It’s ‘Saddam invasion’
I have received so many comments from friends related to what the Iraqi politician Hassan Al-Alawi said on the subject of Kuwait’s borders with Iraq and almost everyone said that many of us know about this agreement.
Dr Abdullah Al-Ghunaim, head of the Kuwait Studies and Research Center, also told me that Al-Alawi’s statement was inaccurate. He pointed out Iraq’s borders with other neighboring countries were not clearly agreed upon at the time.
The 1932 Agreement on the demarcation was based primarily on what the Ottoman Empire and the British had agreed to, the latter as the protector of Kuwait in 1913. It is the agreement which was not ratified definitively because of the defeat of the Ottoman Empire in the World War I.
However, it was a major reference to demarcate the border with Iraq during the presence of Nuri Al-Said at the head of the Iraqi Ministry in 1932. Dr Al-Ghunaim also added that the book ‘Kuwait presence and borders’ published by the Center after the liberation of Kuwait included all these agreements in detail, translated into ten languages and 100,000 copies were distributed, in addition to that it had been earlier published at the expense of the Kuwaiti Ministry of Foreign Affairs.
Let me add here that I feel we still fail to highlight these facts. The free distribution of 100,000 copies of the book does not mean that a majority have read it and are supportive of the right of Kuwait, so I do not think the book has helped change the opinions of a large number of the Iraqis.
It is clear and known to all that this is what I have seen over a quarter of a century through various means, during meetings and observations that there is complete unawareness among the Iraqis in general, and even politicians and intellectuals of these facts that I am in constant contact with them.
The reason lies in our failure to convey this fact to the largest number of people. This is our role and we are under obligation to focus on it more intensively and to talk about the agreement through various means of communication, especially as there is nostalgia among the Iraqis to return to the monarchy and they feel sad about the ‘dark’ fate of their former prime minister who was the initiator of the request to define the borders of his country with Kuwait.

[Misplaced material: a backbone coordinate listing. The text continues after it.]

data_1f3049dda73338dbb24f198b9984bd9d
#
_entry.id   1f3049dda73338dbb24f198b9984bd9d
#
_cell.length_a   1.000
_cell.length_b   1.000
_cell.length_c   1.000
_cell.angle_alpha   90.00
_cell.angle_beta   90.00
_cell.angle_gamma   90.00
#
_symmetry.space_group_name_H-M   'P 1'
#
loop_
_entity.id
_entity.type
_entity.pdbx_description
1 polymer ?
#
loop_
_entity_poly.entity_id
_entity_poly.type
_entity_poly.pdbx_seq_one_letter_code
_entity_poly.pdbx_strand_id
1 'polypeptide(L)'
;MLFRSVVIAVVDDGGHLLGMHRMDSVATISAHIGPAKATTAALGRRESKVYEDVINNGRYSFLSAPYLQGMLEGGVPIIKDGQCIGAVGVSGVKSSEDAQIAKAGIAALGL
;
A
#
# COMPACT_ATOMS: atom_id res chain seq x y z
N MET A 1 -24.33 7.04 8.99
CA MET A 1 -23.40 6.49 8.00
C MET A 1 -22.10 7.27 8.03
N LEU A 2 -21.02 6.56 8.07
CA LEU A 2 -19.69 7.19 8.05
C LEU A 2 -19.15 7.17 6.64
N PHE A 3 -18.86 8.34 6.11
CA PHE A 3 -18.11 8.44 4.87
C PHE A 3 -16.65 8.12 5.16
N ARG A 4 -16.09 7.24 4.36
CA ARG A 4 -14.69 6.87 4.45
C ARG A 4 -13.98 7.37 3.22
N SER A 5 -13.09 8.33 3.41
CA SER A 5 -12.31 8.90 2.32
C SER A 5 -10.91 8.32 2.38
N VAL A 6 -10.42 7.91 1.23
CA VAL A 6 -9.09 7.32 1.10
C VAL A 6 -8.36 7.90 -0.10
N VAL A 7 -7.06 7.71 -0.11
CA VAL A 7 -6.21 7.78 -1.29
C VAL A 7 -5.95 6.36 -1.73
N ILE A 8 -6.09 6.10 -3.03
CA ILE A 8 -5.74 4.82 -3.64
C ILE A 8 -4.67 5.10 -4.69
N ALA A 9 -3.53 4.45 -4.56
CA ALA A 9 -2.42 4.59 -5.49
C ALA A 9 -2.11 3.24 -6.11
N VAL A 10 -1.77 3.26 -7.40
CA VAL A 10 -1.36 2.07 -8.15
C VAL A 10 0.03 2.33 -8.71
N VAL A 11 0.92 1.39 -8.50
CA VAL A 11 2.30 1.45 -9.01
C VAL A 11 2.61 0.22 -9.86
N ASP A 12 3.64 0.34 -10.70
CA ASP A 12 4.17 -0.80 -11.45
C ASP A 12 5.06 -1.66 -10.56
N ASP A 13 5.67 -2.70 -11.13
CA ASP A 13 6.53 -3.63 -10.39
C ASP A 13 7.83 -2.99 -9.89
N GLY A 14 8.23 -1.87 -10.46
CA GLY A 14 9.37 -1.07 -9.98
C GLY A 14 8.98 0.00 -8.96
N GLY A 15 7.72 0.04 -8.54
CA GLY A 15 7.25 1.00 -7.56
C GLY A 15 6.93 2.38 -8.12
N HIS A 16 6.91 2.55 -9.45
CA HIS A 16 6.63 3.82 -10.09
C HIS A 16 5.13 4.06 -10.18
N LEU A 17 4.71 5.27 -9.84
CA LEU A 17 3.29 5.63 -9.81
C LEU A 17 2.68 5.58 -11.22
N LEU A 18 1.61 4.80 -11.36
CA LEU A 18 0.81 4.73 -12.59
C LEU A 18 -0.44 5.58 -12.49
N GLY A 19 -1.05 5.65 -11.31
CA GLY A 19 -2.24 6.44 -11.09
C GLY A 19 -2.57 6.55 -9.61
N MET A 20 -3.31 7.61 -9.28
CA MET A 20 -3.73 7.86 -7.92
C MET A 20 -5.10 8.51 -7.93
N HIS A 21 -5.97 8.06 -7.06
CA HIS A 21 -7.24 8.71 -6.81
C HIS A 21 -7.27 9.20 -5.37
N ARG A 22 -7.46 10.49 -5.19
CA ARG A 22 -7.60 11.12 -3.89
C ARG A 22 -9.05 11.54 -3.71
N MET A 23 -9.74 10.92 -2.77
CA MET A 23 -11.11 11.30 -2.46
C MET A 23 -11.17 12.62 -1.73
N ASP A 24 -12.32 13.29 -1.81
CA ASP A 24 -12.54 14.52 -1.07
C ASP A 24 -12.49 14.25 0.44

In a letter sent by Sheikha Maimouna Al-Sabah, she said she read my article with interest and that she agrees with me completely that what was said by Hassan Al-Alawi that no Kuwaiti politician has ever touched it, despite its importance, especially as it relates to the subject of Kuwait’s strong and independent status from Iraq along the past hundred years at least.
Kuwait was not connected to anything with Iraq which was divided into four states and with the Ottoman State. This was our time of protection. Our affairs were managed from India, but in fact our association with Britain was through its government in India, thus Iraq has no direct rule over Kuwait in any form.
Sheikha Maimouna added that she had dealt in detail in her book ‘Kuwait under British protection’ with the subject of the Kuwaiti-Iraqi borders, especially in the British-Turkish agreement of 1913 in accordance with the Green Line mentioned in the map that was attached to it. She added that the borders of Kuwait with Iraq should have been settled when Britain had decided to grant Iraq independence from the British mandate and got entry into the League of Nations in 1932.
At that time, Britain saw that Iraq had to resolve the border problems with Kuwait and exchanged many memoranda between representatives of Britain in Iraq and Sheikh Ahmad Al-Jaber and Nuri Al-Said. These mutual memoranda are the same as those approved by Kuwait and Iraq in 1963, after the overthrow of Abdul Karim Qasim, signed by Ahmad Hassan Al-Bakr, Prime Minister of Iraq, and the late Sheikh Sabah Al-Salem, Crown Prince of Kuwait and Prime Minister in which Iraq recognized Kuwait’s independence within its borders, which were included in the two memoranda exchanged between Iraq and Kuwait in 1932. For further information, please refer to the references above.
We conclude this article with a request to the Iraqi ambassador to Kuwait to delete the term ‘Iraqi invasion’ from the curriculum and replace it with the term ‘Saddam’s invasion’. It is supposed here that the Kuwaiti Foreign Minister would have reminded him of these agreements, and how for more than 85 years the curricula of Iraq have not mentioned them, otherwise, our border, sovereignty, and even psychological status with Iraq would have been different.
By Ahmad Al-Sarraf